Before heading out for the next Easter egg hunt with your kids, don’t you wonder where this unusual tradition comes from?
A Swiss children's song goes:
Ig ha n em Has es Näschtli gmacht
im Bungert hinderem Garte;
es si die schönschte Blümli dra,
es si die schönschte Blüemli dra,
die fyne und die zarte...
s het s niemer as mys Mueti gseh,
s het gseit, er wärd s scho finde,
wenn är dur s Dörfli abe göih
zu dene brave Chinde...
I made a little nest for the hare
in the nursery behind the garden;
I've picked the most beautiful flowers,
I've picked the most beautiful flowers,
only the very pretty and delicate ones...
no one else saw aside from my mother,
she said, he will surely find it,
when he passes through town,
to come to the kindest children.
The Swiss Oschterhäsli Bunny
The other day, my three-year old asked me when the Oschterhäsli will come to bring the Easter Eggs. They have been handcrafting nests in the playgroup in preparation for the coming of Easter, so he wanted to know when he could set out his nest like the child in the song, for the Easter Bunny to fill.
I said he will come next week for sure, but you have to be nice.
Oh sure, he nodded, and the next question already followed: "But why will he bring eggs?" Why? Now I was stumped. I said “because it's Easter!” (trying to make a quick escape). But really, why indeed?
Germanic Origins of the Easter Tradition
It turns out the celebration of Easter with the Easter Bunny actually dates back to Medieval times. It is a widespread tradition among the Germanic people, particularly in Elsass across the border near Basel. From Europe, the Easter Bunny tradition then spread across the world along with German-speaking emigrants.
And nowadays, it is particularly popular in North America, adapting what was originally the Easter Hare (from the direct translation of Osterhase) to the Easter Bunny, or the Easter Rabbit.
As the legend goes, the Easter Hare (let’s try the more correct translation) visits all the gardens where children have prepared empty nests. He would fill the nests with colorful Easter eggs and chocolates and sweets, for the children to find on Easter morning. No one ever sees him - those eggs just magically appear, and in the dozens, too! (*hint hint*) But it is frankly still an unusual tradition.
The origins of why the rabbit is celebrated at Easter can be traced back to the Three Hares motif that is found in many Medieval churches and temples around the world - including the St. Joseph Monastery in Muotothal, Switzerland.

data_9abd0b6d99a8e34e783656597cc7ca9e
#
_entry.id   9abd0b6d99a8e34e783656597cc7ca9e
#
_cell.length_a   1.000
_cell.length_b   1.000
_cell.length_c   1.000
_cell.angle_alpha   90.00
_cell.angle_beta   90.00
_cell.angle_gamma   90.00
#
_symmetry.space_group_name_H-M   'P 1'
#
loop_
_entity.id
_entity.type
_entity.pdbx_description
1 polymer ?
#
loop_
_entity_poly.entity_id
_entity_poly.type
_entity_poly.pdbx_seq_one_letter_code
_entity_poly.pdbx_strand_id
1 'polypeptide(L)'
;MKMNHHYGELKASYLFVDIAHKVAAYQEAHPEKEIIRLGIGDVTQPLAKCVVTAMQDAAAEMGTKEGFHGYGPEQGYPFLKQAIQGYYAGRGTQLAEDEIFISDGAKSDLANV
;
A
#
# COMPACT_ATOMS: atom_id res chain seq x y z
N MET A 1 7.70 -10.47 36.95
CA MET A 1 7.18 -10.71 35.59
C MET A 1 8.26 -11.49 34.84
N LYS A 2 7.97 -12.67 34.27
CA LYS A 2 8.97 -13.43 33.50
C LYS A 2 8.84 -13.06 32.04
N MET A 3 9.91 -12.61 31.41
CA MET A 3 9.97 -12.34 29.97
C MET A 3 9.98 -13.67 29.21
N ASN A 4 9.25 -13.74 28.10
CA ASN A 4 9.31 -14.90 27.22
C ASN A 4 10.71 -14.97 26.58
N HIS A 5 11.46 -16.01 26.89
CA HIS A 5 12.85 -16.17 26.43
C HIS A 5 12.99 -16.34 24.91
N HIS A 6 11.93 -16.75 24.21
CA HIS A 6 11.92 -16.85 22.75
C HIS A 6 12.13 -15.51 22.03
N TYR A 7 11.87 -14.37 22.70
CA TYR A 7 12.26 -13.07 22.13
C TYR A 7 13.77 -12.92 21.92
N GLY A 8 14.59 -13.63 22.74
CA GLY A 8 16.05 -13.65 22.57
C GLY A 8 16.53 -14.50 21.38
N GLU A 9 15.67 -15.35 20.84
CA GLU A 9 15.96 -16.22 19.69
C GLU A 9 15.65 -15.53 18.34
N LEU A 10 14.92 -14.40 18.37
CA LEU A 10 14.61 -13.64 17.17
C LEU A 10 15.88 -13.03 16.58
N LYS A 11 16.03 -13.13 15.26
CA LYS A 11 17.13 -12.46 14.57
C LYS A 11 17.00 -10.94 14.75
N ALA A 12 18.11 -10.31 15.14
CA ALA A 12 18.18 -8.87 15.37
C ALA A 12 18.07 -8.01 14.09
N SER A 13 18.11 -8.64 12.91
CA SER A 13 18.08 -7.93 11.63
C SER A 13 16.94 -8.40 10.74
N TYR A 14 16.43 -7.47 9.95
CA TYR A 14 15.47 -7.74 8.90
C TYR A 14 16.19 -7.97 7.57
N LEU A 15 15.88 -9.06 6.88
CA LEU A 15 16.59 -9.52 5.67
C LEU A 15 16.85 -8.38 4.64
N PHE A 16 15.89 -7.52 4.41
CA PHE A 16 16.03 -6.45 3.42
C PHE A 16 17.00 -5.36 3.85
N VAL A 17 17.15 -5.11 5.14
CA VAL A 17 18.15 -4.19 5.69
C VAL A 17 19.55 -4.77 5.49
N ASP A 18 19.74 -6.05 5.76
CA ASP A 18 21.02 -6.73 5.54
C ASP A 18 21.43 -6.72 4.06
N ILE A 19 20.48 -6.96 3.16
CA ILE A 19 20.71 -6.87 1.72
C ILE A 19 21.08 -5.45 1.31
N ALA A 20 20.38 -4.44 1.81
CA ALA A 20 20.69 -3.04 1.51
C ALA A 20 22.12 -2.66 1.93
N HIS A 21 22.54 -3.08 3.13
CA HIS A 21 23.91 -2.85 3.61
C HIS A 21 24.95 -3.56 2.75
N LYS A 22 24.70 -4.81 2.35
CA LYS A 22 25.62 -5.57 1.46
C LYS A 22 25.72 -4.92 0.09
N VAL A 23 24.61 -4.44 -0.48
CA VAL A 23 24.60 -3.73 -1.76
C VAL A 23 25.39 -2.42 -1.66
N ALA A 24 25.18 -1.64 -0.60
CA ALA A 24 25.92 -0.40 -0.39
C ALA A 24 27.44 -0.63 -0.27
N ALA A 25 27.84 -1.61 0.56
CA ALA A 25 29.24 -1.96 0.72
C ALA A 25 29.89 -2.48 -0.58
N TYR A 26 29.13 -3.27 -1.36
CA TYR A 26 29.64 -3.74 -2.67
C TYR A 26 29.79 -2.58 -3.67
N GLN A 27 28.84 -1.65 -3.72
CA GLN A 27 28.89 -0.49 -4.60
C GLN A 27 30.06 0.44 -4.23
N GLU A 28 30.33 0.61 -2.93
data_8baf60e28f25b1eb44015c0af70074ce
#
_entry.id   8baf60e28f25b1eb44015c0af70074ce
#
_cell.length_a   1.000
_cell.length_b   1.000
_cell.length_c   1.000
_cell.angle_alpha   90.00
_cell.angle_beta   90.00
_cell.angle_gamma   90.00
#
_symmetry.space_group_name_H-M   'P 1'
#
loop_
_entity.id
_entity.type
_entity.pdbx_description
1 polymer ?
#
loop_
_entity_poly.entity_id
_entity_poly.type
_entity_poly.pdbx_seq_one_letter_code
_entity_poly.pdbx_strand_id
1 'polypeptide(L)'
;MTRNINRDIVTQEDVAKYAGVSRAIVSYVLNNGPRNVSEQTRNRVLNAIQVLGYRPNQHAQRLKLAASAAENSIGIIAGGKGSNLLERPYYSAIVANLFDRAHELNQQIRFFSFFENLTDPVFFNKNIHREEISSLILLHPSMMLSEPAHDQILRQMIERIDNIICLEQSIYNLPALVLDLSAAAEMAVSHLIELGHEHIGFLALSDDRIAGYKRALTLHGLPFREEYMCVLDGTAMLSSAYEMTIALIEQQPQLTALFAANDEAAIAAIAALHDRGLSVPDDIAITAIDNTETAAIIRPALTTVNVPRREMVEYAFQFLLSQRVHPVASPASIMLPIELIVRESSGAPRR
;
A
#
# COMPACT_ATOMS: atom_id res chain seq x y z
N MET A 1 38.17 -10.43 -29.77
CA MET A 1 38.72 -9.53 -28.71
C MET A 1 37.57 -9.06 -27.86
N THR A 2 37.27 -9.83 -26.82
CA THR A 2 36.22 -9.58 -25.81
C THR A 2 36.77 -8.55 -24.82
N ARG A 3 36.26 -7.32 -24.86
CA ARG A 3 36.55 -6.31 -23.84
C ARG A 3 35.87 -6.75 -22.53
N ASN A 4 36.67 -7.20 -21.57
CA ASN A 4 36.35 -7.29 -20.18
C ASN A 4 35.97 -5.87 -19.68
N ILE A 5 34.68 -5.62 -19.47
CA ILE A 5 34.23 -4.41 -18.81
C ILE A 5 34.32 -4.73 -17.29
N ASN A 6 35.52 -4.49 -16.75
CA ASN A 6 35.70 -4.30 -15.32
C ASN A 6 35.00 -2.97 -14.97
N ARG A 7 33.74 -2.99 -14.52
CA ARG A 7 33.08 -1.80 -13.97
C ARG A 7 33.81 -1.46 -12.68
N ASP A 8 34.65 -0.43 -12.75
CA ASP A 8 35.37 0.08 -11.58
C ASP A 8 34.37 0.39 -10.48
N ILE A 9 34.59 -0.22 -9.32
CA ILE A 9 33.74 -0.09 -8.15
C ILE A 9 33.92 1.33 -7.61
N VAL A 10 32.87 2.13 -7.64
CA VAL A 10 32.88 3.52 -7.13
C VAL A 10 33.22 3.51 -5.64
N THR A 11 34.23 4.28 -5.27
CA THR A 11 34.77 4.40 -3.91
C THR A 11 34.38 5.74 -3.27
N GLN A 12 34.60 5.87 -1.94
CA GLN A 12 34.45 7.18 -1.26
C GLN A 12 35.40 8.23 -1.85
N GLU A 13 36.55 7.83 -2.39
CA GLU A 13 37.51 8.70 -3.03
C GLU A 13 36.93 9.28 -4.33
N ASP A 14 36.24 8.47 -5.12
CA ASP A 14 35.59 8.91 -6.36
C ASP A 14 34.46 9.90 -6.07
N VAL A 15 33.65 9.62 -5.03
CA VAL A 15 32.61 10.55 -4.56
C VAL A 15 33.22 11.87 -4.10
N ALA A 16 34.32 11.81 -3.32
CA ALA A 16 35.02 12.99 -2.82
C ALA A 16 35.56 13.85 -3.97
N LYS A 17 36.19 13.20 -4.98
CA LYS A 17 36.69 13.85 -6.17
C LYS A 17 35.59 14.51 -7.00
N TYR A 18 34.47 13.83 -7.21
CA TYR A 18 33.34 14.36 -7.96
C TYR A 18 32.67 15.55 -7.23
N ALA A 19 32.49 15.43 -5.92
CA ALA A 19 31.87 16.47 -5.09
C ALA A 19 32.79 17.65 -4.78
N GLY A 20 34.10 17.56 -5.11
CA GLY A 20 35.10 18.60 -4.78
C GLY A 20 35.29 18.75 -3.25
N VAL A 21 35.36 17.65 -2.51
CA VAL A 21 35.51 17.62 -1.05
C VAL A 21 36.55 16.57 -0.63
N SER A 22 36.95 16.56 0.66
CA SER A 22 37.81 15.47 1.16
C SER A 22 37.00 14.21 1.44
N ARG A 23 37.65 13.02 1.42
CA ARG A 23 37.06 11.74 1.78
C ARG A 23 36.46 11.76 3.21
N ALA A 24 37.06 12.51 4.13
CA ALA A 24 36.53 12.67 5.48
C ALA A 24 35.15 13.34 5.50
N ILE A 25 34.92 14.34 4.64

(Photograph copyright by Kirche Muotathal)
The motif in earlier Christianity represented fertility and happiness, and it often symbolized the Trinity of God. A very famous Three Hares motif is found in Paderborn, Germany.
Why does the Easter Bunny bring colored eggs?
Now that we know where the bunny comes from, how about those eggs? The origins are still unclear. They may stem from the tradition of Orthodox Christians abstaining from eating eggs during Lent (the fasting period before Easter). As a celebration, the eggs are served on Easter Sunday.
The painting of the eggs may symbolize the coming of spring. Often, the essence of onion is used to give them a nice spring color, and flowers are applied to create nice patterns:
Even today, we use bright colors. But more often, commercial food coloring is used to paint the boiled eggs.
This is what's awaiting shoppers at Swiss grocery stores in the weeks before Easter:
About that Phantom Bunny
The next time I had the conversation with my son, I had a few answers ready. But his next question was, "Pero Mama, may Oschterhäsli ba sa ibang lugar? Diba dito lang yun?" (Translated: "But mom, is there an Easter Hare in other places too? Not only here?")
I said "yes, of course, everyone knows about the Easter Hare." But he insisted that it must be different, because how does he get there?
Fortunately for me, the Easter Hare has actually never been seen. And so I told him, and in trying to avoid giving a lecture on the history of that phantom animal, I proceeded by simply asking him his own question. He said it must be like the Christchindli (the Christmas Child who brings presents to the children at Christmas). "Sure," I replied, "just like that, no one knows, really, we will just have to wait and see what he brings!"
Last year's trove brought us lots of little Swiss chocolate bunnies, chicks, and eggs. This year, I wonder what the Oschterhäsli will bring?
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